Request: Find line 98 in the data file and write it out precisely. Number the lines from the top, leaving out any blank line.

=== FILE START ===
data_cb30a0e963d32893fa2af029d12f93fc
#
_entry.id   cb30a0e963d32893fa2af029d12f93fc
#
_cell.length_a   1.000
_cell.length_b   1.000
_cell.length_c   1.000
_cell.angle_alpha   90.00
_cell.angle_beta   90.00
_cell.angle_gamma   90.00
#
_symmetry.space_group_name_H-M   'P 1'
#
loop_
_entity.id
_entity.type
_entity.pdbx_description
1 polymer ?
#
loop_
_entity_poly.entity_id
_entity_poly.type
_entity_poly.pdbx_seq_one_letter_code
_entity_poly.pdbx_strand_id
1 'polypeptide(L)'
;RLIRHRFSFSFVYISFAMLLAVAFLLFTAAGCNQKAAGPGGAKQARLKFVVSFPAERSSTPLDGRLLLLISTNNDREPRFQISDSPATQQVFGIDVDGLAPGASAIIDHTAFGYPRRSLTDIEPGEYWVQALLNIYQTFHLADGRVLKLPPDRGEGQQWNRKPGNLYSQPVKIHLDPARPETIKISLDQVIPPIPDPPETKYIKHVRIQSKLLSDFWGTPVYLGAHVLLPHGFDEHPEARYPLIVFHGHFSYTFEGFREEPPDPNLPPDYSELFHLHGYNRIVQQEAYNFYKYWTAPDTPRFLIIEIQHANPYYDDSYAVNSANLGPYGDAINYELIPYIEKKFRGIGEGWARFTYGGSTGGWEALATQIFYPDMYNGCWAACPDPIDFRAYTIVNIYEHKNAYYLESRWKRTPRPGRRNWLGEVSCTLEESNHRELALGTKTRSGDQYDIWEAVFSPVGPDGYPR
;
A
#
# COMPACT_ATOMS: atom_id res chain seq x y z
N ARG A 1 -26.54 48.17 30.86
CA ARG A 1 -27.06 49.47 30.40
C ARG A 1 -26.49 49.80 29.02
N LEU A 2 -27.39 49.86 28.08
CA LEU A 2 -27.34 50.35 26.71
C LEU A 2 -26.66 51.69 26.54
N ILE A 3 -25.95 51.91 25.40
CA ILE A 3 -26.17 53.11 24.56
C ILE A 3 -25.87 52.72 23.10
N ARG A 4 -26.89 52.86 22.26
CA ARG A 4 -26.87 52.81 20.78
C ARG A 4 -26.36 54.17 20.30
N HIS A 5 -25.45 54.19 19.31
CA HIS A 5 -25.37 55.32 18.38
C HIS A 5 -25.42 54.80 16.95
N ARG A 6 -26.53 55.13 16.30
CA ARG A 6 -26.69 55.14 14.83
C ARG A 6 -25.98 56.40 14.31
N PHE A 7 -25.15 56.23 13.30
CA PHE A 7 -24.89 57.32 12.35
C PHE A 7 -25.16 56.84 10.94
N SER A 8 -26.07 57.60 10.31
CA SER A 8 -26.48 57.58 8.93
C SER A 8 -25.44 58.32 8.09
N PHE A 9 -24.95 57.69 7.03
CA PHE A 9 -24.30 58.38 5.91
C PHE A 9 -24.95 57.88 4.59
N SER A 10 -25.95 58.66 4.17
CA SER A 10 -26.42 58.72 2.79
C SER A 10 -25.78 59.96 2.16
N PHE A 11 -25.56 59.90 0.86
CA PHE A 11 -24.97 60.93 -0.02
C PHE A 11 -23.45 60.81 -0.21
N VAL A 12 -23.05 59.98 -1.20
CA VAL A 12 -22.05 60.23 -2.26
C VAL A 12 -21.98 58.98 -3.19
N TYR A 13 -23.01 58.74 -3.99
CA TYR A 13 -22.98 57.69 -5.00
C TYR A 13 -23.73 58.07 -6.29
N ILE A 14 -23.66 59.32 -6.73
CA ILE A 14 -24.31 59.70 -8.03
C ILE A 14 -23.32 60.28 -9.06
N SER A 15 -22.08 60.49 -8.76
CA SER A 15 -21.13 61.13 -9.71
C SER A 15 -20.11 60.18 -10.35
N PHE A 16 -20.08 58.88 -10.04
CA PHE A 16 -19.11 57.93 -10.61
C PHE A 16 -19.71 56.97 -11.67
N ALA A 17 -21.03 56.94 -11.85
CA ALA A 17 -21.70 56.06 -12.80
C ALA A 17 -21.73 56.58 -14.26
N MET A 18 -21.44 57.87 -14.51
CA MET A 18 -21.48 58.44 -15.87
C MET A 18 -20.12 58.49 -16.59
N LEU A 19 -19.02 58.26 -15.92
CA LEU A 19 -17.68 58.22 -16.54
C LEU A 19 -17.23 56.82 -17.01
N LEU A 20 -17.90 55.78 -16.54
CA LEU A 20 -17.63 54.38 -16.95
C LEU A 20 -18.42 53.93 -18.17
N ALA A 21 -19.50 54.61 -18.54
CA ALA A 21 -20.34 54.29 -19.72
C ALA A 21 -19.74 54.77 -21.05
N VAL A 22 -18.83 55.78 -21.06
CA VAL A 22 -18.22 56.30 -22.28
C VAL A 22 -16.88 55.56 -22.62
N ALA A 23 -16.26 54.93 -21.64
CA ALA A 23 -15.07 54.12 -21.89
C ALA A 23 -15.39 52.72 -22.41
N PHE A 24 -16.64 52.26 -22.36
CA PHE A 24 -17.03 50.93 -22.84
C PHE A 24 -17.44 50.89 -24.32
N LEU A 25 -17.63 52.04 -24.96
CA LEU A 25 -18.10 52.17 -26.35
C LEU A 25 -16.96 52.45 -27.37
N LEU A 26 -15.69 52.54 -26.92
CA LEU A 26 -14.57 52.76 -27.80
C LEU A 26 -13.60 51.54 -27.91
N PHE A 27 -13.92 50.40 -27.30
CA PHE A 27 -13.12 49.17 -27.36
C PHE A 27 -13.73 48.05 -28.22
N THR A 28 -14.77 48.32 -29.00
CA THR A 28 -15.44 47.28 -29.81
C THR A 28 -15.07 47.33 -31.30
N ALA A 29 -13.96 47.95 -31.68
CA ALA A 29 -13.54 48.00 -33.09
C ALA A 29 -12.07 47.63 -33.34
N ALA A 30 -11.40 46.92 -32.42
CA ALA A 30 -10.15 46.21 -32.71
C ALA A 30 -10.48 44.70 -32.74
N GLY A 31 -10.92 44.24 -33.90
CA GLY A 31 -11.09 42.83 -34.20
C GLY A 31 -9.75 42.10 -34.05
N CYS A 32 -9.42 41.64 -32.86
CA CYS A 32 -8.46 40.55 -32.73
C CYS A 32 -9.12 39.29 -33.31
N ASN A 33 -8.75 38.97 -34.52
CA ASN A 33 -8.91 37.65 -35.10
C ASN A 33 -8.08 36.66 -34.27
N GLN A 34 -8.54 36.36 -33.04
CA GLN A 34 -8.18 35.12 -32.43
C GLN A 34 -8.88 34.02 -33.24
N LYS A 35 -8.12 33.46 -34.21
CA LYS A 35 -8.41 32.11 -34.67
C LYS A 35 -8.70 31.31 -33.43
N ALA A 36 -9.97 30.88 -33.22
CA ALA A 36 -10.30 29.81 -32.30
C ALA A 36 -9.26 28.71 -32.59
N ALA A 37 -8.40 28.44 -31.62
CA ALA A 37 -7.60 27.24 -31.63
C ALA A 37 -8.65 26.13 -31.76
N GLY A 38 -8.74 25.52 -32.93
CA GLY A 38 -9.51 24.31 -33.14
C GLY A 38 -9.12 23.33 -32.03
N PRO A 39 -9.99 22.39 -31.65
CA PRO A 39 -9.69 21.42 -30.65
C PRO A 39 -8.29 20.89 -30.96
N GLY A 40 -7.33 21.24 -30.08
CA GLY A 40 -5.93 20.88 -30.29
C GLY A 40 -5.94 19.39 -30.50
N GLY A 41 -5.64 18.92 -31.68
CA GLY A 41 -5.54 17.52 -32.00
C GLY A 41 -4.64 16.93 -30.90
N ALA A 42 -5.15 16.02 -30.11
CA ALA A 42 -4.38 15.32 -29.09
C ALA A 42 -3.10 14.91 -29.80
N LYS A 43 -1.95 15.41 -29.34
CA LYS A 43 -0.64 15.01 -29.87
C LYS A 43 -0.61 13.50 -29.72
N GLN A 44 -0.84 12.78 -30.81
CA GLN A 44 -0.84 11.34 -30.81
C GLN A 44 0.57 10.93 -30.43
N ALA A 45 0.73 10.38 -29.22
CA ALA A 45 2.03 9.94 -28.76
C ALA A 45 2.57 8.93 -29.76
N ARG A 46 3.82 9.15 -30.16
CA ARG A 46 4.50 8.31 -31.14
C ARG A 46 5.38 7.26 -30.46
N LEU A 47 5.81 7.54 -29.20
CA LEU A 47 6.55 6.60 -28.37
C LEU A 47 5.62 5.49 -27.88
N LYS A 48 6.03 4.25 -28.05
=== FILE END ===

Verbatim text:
CA ALA A 23 -15.07 54.12 -21.89